UAW strike could soon inflict ‘max pain’ on Big Three if it moves to pickup-truck assembly lines

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Nearly 13,000 auto workers are on strike at three Ford Motor Co., General Motors Co. and Stellantis N.V. plants making mostly SUVs, but the real pain for the carmakers could start soon if the labor action moves to plants producing pickup trucks.

That’s from analysts at Evercore ISI, who added in a note that the companies’ pickup-truck plants are likely the next target of the United Auto Workers union.

The strike “could hit max pain” for the automakers if that happens, given that SUVs and pickup trucks are their most profitable vehicles, the analysts said.

The UAW called the strike at midnight Thursday after the contract expiration deadline came and went without an agreement.

See also: Tesla may be the winner of the Big Three labor woes

The union called for 3,600 workers to walk out at the GM

plant in Wentzville, Mo., which makes some of the carmaker’s midsize trucks and full-size vans, including the Chevy Colorado and the GMC Canyon.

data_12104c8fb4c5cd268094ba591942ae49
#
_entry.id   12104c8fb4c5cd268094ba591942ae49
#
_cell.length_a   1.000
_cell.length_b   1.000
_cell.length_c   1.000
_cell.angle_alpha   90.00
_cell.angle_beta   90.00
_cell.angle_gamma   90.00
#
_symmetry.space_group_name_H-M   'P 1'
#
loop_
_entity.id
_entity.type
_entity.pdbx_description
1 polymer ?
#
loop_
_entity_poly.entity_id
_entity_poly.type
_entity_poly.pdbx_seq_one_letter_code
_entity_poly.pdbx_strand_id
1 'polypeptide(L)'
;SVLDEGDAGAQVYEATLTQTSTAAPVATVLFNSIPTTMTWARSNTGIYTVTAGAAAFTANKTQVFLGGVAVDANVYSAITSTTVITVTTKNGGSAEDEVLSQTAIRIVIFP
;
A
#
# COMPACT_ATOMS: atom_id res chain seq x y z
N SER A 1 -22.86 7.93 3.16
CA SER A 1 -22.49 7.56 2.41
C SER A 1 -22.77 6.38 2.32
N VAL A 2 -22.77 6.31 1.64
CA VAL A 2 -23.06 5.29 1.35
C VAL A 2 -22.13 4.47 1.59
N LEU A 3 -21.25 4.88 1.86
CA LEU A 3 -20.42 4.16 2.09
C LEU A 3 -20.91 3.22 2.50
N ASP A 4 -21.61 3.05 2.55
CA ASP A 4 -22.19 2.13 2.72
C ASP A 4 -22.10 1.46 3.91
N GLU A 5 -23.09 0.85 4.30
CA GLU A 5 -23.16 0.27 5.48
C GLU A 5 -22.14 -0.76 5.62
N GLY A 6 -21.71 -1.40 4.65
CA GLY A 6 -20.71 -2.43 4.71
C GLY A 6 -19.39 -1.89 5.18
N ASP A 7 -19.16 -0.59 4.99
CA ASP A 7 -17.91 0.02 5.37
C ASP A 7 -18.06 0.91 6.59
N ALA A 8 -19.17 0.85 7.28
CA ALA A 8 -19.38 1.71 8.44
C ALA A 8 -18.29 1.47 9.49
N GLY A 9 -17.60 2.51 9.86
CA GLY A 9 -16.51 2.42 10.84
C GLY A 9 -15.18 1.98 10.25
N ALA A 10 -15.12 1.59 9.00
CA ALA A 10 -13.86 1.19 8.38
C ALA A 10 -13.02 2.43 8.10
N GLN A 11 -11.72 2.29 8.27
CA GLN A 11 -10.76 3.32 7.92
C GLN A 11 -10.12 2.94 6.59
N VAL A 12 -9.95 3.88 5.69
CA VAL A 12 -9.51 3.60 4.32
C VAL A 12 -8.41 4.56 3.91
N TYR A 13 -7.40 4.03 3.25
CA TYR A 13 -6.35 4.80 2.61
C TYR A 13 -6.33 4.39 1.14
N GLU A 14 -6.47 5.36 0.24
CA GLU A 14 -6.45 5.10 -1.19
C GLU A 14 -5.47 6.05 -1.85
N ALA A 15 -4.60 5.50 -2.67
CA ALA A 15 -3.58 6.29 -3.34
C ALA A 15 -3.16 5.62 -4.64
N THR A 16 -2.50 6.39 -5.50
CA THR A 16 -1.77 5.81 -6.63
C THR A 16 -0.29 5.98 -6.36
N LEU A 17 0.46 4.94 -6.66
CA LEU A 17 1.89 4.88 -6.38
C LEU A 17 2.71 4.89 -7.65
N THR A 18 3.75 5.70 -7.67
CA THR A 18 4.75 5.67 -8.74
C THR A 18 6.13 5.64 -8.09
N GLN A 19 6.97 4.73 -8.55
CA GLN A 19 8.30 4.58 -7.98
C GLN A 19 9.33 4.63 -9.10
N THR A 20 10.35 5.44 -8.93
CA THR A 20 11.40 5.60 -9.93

Also on strike are about 3,300 employees at a Ford

plant in Wayne, Mich., who work in final assembly and paint, and 5,800 workers at Stellantis’s

Toledo, Ohio, plant, which makes Jeep Gladiators and Wranglers.

The UAW’s “stand up” strike strategy of choosing specific plants at all three carmakers is a big break in tradition. Going back many years, the union would choose one company at which to strike in order to preserve its strike fund and picket-line resources.

Pickup-truck plants that could be the next ones called to strike include the GM plant in Arlington, Texas, and the Ford plant in Louisville, Ky.

GM produces the Chevy Suburban, the GMC Yukon and the Cadillac Escalade in Arlington, and Ford’s Louisville plant produces F-Series Super Duty vehicles as well as the Ford Expedition and the Lincoln Navigator.

Other U.S. truck plants include Ford’s Dearborn, Mich., plant, which produces F-150 pickup trucks, including the all-electric version, the Lightning.

GM’s Flint, Mich., plant, the company’s longest-running U.S. factory, makes the heavy-duty versions of the Chevy Silverado and GMC Sierra pickup trucks. GM’s Fort Wayne, Ind., plant builds Chevy Silverado 1500s and GMC Sierra 1500s.

Stellantis makes Jeep Cherokees and Dodge Durangos at its complex in Detroit.

Shares of Ford, GM and Stellantis were trading higher in midday trading. In the year to date, Ford’s stock has gained 9%, GM has risen 1.3% and Stellantis has gone up 35%. Those gains compare with a 16% advance for the S&P 500

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